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Hazard Communication Right-to-Know. Introducing the Global Harmonization Standard and the new revisions to the Hazard Communication/RTK Standard SUNYIT Environmental Health and Safety September 2013. Global Harmonization Standard

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hazard communication right to know

Hazard CommunicationRight-to-Know

Introducing the Global Harmonization Standard and the new revisions to the Hazard Communication/RTK Standard

SUNYIT Environmental Health and Safety

September 2013


Global Harmonization Standard

“Revising OSHA's Hazard Communication standard will improve the quality and consistency of hazard information, making it safer for workers to do their jobs and easier for employers to stay competitive.“

  • New look to labels.
  • New pictograms on labels.
  • More standardized Safety Data Sheets.
    • Better Safety Data Sheet information.
things that haven t changed
Things that haven’t changed:
  • Chemicals can only cause health effects when they come into contact with your body.
  • Routes of Entry
    • Skin contact (absorption through the skin or damage on contact to skin or eyes)
    • Inhalation
    • Ingestion
    • Injection
skin contact
Skin Contact
  • Skin irritation or injury
  • Skin absorption (some things are absorbed through the skin)
Some materials are absorbed through the skin:

Others irritate or burn the skin:

exposure limits assumes 8 hrs day and 40 hrs week generally healthy worker population
Exposure Limitsassumes 8 hrs/day and 40 hrs/weekgenerally healthy worker population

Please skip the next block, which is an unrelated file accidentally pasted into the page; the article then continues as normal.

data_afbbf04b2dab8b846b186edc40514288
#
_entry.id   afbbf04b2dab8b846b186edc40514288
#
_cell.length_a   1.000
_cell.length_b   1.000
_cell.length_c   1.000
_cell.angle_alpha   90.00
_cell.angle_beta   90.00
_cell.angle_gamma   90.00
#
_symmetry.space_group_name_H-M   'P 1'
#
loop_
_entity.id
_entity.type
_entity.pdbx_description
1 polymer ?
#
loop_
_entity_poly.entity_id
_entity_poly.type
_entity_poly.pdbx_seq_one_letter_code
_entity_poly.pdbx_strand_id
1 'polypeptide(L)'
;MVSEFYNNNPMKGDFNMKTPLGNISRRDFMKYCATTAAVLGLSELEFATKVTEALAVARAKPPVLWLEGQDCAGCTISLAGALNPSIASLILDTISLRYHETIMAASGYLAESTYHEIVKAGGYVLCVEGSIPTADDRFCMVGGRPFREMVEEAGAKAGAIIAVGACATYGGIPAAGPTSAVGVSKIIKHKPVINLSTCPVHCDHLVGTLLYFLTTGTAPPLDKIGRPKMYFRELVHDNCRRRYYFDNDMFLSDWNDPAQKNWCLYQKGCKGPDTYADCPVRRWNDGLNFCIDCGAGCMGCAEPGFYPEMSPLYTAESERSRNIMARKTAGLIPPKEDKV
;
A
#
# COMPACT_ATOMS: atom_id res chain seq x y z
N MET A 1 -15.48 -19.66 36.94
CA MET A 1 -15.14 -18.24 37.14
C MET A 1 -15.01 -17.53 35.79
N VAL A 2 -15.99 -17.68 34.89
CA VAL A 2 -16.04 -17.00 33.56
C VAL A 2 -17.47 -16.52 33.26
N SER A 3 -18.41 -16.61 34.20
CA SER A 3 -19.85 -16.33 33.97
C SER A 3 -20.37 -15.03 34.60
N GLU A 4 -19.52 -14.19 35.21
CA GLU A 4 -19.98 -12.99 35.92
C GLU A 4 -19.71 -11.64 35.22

Permissible Exposure Limit

Legally enforceable

For both the PEL and TLV, the higher the number, the less toxic a material is, the more you can inhale without injury

Threshold Limit Value

More responsive to new scientific information

There are other exposure limits that may also be used.


AMA's Current Procedural Terminology, Revised 1998 Edition. 

common sense rules around chemicals
Common Sense: Rules Around Chemicals
  • Respect fire hazard and be prepared to respond to fires, spills, and other emergencies!
  • Understand the hazards associated with the chemicals.
  • Understand the personal protective equipment (PPE) that you need, and all safety procedures.
  • Use the smallest quantity of the least hazardous chemicals possible.
more common sense rules
More Common Sense Rules
  • When dealing with dust, use wet methods when you can.
  • Wash after chemical use.
  • Don’t eat or drink around hazardous chemicals.
  • Remove protective clothing and equipment when you have finished the job.
common sense
Common Sense
  • Don’t mix different chemicals without authorization.
  • Don’t super-concentrate chemicals that the manufacturer intended to have diluted.
    • More is not necessarily better.
planning for chemical use
Planning for Chemical Use
  • Engineering Controls
    • Do we need this chemical?
    • Can we isolate the chemical from the people?
  • Work Practice Controls
    • Can we minimize the ways it can impact a worker’s body?
  • Administrative Controls
    • Can we limit exposure to certain areas, time periods?
  • Personal Protective Equipment (PPE)
    • Gloves, goggles, respirators, moon suits, etc.
how are hazards communicated
How are hazards communicated?
  • Two important tools to supplement supervisor's orientation about hazardous materials in the workplace:
    • Labels
    • Safety Data Sheets
labels standardized form and language
Labels:Standardized Form and Language
  • Symbol – pictogram
  • Signal Word
    • Danger (more significant)
    • Warning
  • Standard hazard statement
  • Black and white pictures with a red diamond border.
  • Pictures generally give a clue as to hazard.